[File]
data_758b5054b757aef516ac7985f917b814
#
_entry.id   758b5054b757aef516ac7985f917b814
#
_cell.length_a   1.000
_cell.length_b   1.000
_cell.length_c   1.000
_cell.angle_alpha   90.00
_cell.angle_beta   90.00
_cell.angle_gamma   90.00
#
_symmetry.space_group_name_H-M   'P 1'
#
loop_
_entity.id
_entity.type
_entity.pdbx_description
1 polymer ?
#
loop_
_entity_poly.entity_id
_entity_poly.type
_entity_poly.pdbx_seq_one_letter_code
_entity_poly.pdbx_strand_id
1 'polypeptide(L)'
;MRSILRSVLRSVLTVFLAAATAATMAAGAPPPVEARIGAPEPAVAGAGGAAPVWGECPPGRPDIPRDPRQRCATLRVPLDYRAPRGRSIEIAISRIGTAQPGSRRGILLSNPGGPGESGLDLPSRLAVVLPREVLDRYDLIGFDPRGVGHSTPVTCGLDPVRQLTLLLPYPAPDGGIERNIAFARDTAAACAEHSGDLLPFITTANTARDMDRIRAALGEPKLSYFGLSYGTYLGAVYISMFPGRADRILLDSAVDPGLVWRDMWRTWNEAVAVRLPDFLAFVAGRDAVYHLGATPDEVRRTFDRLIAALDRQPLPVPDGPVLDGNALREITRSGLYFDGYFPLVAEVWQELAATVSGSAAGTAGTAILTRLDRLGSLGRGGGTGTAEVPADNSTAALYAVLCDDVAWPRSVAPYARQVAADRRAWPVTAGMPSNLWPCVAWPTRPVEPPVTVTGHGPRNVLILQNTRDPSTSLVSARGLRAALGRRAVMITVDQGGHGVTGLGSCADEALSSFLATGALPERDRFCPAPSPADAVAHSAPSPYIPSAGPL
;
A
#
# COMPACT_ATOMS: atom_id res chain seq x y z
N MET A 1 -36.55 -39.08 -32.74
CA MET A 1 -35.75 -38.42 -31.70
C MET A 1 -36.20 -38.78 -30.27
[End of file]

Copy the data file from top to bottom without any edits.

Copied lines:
data_758b5054b757aef516ac7985f917b814
#
_entry.id   758b5054b757aef516ac7985f917b814
#
_cell.length_a   1.000
_cell.length_b   1.000
_cell.length_c   1.000
_cell.angle_alpha   90.00
_cell.angle_beta   90.00
_cell.angle_gamma   90.00
#
_symmetry.space_group_name_H-M   'P 1'
#
loop_
_entity.id
_entity.type
_entity.pdbx_description
1 polymer ?
#
loop_
_entity_poly.entity_id
_entity_poly.type
_entity_poly.pdbx_seq_one_letter_code
_entity_poly.pdbx_strand_id
1 'polypeptide(L)'
;MRSILRSVLRSVLTVFLAAATAATMAAGAPPPVEARIGAPEPAVAGAGGAAPVWGECPPGRPDIPRDPRQRCATLRVPLDYRAPRGRSIEIAISRIGTAQPGSRRGILLSNPGGPGESGLDLPSRLAVVLPREVLDRYDLIGFDPRGVGHSTPVTCGLDPVRQLTLLLPYPAPDGGIERNIAFARDTAAACAEHSGDLLPFITTANTARDMDRIRAALGEPKLSYFGLSYGTYLGAVYISMFPGRADRILLDSAVDPGLVWRDMWRTWNEAVAVRLPDFLAFVAGRDAVYHLGATPDEVRRTFDRLIAALDRQPLPVPDGPVLDGNALREITRSGLYFDGYFPLVAEVWQELAATVSGSAAGTAGTAILTRLDRLGSLGRGGGTGTAEVPADNSTAALYAVLCDDVAWPRSVAPYARQVAADRRAWPVTAGMPSNLWPCVAWPTRPVEPPVTVTGHGPRNVLILQNTRDPSTSLVSARGLRAALGRRAVMITVDQGGHGVTGLGSCADEALSSFLATGALPERDRFCPAPSPADAVAHSAPSPYIPSAGPL
;
A
#
# COMPACT_ATOMS: atom_id res chain seq x y z
N MET A 1 -36.55 -39.08 -32.74
CA MET A 1 -35.75 -38.42 -31.70
C MET A 1 -36.20 -38.78 -30.27